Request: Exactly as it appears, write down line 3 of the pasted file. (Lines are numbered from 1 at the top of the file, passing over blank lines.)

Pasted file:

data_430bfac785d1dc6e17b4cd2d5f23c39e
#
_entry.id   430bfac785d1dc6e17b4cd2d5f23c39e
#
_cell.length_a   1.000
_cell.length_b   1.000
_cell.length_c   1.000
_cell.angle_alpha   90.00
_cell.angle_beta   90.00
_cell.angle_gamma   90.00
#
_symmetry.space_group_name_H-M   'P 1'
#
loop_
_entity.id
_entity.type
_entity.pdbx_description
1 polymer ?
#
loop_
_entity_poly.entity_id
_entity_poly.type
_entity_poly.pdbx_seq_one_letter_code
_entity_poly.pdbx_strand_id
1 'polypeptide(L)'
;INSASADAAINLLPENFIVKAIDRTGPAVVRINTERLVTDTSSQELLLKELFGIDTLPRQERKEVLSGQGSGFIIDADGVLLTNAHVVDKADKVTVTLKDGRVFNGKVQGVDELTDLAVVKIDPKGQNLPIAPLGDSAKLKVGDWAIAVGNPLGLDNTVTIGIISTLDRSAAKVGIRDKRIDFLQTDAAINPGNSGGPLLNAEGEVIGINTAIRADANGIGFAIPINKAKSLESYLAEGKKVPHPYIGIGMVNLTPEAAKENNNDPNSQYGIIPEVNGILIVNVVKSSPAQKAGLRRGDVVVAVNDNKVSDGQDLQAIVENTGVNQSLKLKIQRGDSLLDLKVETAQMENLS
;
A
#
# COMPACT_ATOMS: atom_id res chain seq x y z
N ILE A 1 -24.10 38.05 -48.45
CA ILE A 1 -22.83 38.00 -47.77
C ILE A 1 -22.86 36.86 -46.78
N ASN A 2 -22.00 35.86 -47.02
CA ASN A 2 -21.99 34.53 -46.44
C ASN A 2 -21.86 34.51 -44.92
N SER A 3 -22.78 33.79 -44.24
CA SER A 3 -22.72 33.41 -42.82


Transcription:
_entry.id   430bfac785d1dc6e17b4cd2d5f23c39e